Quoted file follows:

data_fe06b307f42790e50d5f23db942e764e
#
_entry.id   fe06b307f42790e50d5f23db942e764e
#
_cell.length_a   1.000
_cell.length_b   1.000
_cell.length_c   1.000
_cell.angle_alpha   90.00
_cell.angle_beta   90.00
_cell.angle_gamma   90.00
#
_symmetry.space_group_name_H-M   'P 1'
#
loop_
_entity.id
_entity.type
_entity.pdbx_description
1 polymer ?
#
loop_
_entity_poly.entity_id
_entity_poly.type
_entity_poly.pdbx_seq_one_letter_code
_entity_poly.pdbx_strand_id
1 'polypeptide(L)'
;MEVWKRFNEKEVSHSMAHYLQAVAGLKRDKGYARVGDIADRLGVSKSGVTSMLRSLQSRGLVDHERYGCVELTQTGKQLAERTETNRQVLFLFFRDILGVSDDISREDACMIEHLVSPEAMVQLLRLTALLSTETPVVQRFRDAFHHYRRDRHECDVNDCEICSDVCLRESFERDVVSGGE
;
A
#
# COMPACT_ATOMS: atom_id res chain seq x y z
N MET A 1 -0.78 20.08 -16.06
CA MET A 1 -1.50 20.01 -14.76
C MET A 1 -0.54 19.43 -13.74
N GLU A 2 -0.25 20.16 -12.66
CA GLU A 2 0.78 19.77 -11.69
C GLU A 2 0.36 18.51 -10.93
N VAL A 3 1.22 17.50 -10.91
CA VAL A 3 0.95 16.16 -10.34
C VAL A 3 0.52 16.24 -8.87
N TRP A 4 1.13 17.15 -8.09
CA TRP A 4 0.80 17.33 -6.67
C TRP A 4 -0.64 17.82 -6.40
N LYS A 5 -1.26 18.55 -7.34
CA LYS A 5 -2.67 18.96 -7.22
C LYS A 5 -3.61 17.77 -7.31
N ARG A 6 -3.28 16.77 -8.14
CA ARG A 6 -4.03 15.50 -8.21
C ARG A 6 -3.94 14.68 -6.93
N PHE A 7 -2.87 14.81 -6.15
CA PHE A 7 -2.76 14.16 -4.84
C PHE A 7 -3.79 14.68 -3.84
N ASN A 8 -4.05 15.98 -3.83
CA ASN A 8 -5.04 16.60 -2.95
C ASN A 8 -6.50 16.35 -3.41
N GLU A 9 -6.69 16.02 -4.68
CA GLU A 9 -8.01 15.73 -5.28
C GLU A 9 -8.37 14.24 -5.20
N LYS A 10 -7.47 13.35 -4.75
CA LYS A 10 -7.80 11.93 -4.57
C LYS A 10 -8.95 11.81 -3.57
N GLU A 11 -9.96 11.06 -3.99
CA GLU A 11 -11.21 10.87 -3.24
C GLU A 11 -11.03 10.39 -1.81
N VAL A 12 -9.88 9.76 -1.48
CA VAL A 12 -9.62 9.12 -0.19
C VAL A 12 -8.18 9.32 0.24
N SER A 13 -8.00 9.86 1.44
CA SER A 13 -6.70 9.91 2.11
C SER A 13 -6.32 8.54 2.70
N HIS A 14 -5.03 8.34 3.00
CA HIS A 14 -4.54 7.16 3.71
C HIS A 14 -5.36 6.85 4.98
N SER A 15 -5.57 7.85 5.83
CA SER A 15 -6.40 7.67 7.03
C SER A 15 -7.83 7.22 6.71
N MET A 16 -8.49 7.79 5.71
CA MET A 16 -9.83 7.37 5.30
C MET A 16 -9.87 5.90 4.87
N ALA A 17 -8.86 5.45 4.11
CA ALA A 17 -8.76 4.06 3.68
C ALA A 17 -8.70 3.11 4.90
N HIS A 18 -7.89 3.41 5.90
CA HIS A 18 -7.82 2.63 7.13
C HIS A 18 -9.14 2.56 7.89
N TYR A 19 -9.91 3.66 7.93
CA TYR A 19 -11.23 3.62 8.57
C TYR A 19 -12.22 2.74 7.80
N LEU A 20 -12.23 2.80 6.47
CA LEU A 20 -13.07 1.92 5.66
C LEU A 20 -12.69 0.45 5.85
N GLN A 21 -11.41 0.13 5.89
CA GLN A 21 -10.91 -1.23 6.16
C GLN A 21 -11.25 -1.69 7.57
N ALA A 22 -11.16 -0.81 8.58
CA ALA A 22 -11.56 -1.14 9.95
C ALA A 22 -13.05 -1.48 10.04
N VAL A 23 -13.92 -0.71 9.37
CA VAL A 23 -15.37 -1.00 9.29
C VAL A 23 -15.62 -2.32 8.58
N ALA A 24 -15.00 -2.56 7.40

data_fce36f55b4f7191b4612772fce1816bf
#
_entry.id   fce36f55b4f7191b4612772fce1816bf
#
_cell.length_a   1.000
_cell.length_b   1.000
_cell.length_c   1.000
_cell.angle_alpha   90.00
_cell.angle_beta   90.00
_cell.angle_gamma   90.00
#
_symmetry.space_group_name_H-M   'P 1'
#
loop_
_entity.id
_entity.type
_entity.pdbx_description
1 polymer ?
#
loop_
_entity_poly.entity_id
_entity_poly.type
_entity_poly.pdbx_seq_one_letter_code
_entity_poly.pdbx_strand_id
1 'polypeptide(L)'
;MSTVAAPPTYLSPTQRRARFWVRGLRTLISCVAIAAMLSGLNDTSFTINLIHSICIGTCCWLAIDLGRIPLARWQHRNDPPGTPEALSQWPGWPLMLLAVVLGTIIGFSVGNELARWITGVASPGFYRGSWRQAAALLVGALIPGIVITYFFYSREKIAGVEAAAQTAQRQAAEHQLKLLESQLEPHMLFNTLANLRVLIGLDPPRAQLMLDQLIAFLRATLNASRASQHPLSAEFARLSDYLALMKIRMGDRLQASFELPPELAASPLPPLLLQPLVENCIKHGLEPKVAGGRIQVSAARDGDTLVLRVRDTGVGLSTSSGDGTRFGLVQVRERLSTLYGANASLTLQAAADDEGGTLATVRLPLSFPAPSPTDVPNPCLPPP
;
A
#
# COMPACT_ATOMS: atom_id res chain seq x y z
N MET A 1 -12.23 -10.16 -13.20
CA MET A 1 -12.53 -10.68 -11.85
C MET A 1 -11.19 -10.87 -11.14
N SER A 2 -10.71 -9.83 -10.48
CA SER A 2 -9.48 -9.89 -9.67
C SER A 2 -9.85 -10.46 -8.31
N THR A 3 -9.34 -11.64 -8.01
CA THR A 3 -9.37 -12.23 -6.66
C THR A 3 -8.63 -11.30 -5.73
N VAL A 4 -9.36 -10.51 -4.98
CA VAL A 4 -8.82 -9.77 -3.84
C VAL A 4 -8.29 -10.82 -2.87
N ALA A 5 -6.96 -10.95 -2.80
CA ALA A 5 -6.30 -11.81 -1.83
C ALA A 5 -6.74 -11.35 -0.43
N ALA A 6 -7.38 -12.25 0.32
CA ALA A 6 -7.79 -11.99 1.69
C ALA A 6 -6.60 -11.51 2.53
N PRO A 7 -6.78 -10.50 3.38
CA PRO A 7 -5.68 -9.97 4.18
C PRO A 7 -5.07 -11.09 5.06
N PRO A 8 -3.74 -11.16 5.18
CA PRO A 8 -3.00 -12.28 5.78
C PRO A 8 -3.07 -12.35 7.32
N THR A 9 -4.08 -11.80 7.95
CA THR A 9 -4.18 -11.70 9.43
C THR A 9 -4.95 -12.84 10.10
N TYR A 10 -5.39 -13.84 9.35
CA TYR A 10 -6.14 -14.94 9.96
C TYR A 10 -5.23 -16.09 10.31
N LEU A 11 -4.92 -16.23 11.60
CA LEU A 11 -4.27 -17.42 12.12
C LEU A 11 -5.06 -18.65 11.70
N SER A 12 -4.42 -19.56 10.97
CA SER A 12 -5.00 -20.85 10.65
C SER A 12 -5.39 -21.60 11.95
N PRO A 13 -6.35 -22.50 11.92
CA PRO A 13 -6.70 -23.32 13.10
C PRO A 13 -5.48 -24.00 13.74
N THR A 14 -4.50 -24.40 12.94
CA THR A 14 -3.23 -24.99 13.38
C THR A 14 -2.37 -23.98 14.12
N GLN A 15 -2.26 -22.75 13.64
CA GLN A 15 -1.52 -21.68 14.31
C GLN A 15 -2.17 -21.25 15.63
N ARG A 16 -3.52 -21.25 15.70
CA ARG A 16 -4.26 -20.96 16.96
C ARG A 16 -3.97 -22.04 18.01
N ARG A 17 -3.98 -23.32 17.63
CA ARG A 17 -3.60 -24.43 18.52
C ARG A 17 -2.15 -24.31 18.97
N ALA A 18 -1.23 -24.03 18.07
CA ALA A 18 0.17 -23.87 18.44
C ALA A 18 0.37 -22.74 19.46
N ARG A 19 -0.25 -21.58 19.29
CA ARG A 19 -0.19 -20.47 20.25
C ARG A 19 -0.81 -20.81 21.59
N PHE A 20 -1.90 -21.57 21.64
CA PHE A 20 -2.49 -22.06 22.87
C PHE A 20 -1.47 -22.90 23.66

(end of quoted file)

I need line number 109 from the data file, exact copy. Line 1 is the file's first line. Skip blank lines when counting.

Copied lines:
_cell.angle_beta   90.00